Taiji aims to develop the latent powers and forces that are present within each of us. Push Hands is one of the traditional methods for development, understanding and management of Taiji forces.
It is a subject that raises much controversy in the Taiji field. Many people study Taiji without doing it. Some do not want to do it: some love doing it: some think of it as the Taiji version of fighting or believe it to be the “ultimate test” of Taiji ability. It is unquestionably an area of Taiji study in which many students and teachers are challenged.
The roots of Taiji practice can be found in the martial arts, and Push Hands was originally a form of training for combat situations.
This does not mean, however, that Push Hands can or should only be practised in a combative manner. The “ Victory in Combat” mindset can lead students astray from the Taiji principles of Yin & Yang, promoting the belief that success through strength equals Taiji skill. It does not.
Push Hands is a traditional and neccessary part of the Taijiquan syllabus, a partner exercise in which we learn to feel, observe and analyze external and internal movements within ourselves and another as we interact within a predetermined framework.
Modern Taiji application and practice has shifted primarily towards body, health and healing arts. However, it still requires detailed and precise mental concentration and physical technique to have function.
An opportunity exists for much more to be learnt if interaction, contact and touching on the physical, energetic, emotional and mental level is done in a friendly manner and with respect for each other’s individuality and well-being. The movement and action of forces within oneself in the practice of Taijiquan can now be extended to include the interaction with the movement and action of forces within the partner.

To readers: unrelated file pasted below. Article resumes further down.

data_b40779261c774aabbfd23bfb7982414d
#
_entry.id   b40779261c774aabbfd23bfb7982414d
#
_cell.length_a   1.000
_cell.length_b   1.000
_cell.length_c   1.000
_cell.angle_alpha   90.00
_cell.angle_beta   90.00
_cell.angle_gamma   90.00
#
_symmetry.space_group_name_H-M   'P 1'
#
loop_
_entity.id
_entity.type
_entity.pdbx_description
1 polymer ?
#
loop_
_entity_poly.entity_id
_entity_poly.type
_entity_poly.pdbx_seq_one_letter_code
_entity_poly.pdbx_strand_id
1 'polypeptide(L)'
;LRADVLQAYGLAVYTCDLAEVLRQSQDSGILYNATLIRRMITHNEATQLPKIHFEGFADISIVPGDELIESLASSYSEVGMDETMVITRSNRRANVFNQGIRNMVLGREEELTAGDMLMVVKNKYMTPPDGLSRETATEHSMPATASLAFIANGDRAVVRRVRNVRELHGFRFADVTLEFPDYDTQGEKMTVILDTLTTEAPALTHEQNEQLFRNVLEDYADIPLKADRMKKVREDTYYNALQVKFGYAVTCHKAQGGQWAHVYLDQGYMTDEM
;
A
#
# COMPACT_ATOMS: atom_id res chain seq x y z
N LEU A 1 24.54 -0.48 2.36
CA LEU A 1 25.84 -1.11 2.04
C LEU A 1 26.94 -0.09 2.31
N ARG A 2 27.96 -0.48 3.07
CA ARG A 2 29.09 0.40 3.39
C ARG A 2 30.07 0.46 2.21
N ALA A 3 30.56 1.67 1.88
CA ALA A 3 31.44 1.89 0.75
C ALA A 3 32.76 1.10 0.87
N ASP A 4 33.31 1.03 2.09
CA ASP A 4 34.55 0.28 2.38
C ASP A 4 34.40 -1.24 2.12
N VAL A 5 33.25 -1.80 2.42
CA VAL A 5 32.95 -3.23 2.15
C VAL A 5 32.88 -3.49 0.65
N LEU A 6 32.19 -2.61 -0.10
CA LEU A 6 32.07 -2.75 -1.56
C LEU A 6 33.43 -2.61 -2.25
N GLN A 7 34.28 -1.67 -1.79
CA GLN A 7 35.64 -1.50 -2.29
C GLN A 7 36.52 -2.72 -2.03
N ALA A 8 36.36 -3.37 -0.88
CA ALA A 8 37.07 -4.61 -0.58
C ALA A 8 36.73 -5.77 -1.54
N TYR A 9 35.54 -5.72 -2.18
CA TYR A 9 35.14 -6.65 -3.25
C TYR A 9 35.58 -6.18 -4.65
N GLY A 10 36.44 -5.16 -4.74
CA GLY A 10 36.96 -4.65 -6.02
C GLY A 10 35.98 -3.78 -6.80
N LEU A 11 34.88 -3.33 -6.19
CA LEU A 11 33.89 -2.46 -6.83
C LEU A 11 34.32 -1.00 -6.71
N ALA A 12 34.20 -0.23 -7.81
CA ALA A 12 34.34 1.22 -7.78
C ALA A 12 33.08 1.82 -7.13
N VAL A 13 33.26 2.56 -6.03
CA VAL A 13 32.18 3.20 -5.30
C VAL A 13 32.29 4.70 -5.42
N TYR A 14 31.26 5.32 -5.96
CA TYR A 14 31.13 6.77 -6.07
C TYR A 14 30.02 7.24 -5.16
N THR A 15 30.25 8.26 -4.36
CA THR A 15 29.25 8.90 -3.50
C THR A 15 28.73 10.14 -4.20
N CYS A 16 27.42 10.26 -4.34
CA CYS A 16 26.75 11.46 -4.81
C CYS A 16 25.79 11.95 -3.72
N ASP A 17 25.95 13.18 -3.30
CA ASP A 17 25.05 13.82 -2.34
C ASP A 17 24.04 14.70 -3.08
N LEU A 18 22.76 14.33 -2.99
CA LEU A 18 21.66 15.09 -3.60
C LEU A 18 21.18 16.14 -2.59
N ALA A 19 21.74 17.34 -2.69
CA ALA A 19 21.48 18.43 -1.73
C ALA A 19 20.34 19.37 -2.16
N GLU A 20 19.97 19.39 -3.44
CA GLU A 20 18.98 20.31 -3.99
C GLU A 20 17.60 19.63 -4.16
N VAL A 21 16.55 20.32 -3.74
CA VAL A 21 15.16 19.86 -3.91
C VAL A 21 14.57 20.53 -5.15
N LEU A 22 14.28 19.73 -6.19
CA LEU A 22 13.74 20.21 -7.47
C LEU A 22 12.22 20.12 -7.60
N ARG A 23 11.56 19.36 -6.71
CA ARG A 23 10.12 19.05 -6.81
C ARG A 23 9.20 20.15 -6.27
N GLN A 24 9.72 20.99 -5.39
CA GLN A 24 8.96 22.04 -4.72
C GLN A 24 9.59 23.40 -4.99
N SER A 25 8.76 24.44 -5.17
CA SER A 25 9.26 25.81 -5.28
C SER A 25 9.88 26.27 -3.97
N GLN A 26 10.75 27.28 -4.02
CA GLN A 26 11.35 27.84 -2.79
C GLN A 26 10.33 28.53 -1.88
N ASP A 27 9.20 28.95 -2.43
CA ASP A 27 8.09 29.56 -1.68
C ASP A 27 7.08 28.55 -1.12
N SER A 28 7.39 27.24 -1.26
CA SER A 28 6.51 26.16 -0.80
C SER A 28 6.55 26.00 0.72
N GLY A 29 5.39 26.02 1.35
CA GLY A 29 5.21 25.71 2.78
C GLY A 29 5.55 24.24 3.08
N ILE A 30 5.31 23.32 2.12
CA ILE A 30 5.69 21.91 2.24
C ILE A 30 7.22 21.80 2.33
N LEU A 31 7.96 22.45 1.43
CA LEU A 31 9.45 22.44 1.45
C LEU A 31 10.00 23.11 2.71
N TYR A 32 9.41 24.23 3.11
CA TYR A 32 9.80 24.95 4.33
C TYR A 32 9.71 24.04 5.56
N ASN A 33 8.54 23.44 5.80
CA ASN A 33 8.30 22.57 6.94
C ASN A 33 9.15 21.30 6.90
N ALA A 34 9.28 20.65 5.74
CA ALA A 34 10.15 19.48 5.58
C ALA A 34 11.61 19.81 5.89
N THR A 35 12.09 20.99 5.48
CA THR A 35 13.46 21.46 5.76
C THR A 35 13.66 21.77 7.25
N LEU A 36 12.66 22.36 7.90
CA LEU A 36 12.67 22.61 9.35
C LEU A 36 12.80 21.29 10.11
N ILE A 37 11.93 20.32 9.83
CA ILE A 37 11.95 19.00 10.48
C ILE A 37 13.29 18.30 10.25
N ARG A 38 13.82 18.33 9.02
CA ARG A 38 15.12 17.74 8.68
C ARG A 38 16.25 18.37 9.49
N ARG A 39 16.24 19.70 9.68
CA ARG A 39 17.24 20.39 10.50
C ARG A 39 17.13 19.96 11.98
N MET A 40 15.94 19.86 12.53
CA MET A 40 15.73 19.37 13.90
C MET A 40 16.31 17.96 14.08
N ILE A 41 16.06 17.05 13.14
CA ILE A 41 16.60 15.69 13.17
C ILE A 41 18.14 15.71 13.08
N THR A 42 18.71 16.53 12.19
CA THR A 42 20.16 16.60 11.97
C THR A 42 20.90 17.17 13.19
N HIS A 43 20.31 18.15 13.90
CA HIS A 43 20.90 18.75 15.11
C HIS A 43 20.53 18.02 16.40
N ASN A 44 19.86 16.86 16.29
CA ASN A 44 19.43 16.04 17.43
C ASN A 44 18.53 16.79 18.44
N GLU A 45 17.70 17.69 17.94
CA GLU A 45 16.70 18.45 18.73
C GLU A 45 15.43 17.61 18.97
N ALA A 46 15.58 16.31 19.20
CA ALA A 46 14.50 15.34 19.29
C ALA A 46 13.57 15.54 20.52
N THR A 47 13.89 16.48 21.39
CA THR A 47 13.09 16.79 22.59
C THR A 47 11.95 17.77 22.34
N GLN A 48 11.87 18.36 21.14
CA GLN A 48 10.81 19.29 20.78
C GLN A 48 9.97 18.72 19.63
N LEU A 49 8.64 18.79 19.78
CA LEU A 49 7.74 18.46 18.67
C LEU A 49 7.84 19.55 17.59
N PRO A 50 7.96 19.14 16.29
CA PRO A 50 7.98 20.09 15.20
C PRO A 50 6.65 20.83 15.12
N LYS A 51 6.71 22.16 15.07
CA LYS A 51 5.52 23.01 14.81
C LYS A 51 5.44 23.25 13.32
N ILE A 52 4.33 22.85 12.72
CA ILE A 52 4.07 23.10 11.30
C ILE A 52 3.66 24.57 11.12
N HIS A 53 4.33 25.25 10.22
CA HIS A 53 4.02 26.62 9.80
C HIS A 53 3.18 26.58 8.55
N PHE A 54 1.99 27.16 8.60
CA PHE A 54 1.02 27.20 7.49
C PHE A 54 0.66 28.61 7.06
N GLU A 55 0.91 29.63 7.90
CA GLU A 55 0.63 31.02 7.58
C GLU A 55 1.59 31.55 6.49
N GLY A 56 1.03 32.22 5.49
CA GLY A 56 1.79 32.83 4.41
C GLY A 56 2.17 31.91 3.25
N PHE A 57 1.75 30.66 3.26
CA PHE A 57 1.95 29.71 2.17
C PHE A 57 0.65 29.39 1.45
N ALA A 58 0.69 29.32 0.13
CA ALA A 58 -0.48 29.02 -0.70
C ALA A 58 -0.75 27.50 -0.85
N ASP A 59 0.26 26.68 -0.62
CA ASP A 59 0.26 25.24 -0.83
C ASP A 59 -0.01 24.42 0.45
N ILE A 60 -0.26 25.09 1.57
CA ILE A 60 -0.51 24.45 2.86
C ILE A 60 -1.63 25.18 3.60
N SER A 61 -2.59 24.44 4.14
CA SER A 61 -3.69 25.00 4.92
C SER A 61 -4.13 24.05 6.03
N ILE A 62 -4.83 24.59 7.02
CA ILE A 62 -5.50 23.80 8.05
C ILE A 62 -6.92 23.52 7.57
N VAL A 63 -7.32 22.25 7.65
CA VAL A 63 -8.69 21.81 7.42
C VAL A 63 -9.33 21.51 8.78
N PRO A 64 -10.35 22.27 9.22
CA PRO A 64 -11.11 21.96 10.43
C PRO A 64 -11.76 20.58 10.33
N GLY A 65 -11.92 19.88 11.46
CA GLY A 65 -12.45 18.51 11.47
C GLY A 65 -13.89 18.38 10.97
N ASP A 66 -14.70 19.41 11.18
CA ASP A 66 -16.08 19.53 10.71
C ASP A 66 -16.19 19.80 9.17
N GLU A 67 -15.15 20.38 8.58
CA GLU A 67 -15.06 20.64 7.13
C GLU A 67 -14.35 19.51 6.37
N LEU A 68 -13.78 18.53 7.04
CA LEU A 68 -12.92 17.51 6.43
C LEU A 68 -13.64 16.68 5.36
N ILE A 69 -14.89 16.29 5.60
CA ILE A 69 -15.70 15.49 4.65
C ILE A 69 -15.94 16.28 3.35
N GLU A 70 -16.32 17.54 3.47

There does not have to be an opponent, no winner or loser is required, only mutual and beneficial development through better understanding and handling of Taiji forces through the interaction with one another.
Moving with and using Taiji forces can be challenging initially, seeming more difficult when one starts practising Push Hands because of the physical contact and, often, the habitual use of excess muscle power. However, the practice of Push Hands is much more than simply executing certain patterns of movements with another person. It is also the primary method for learning and applying the skills and mobility of Taijiquan as a technique for eventual self-defense.
An appropriate response to incoming forces (defense) becomes the appropriate response at the appropriate time in appropriate ways (attack). Yin changes into yang, yang changes into yin. We learn how to listen, stick, follow, yield, lead and neutralise, not just how to push.
By reacting appropriately and just at the right moment we can develop freedom of movement and the ability firstly to control our own balance under pressure and then control and imbalance the other person.
This interaction can lead with further exploration to more advanced types of Push Hands, Da Lu, Sansou, Qi Bagua (without physical contact) and eventually to the formless free application of Taiji Forces.
Adhering, sticking, following, pushing, developing listening power, full versus empty, soft versus hard, free movement, training without the need to attain Victory or impose Defeat, enjoyment, self-control, retaining mental and physical composure under pressure, respect and concern for the welfare of self and others, these are some of the issues considered and analysed during the correct practice of Push Hands.
Open to all: by prior arrangement only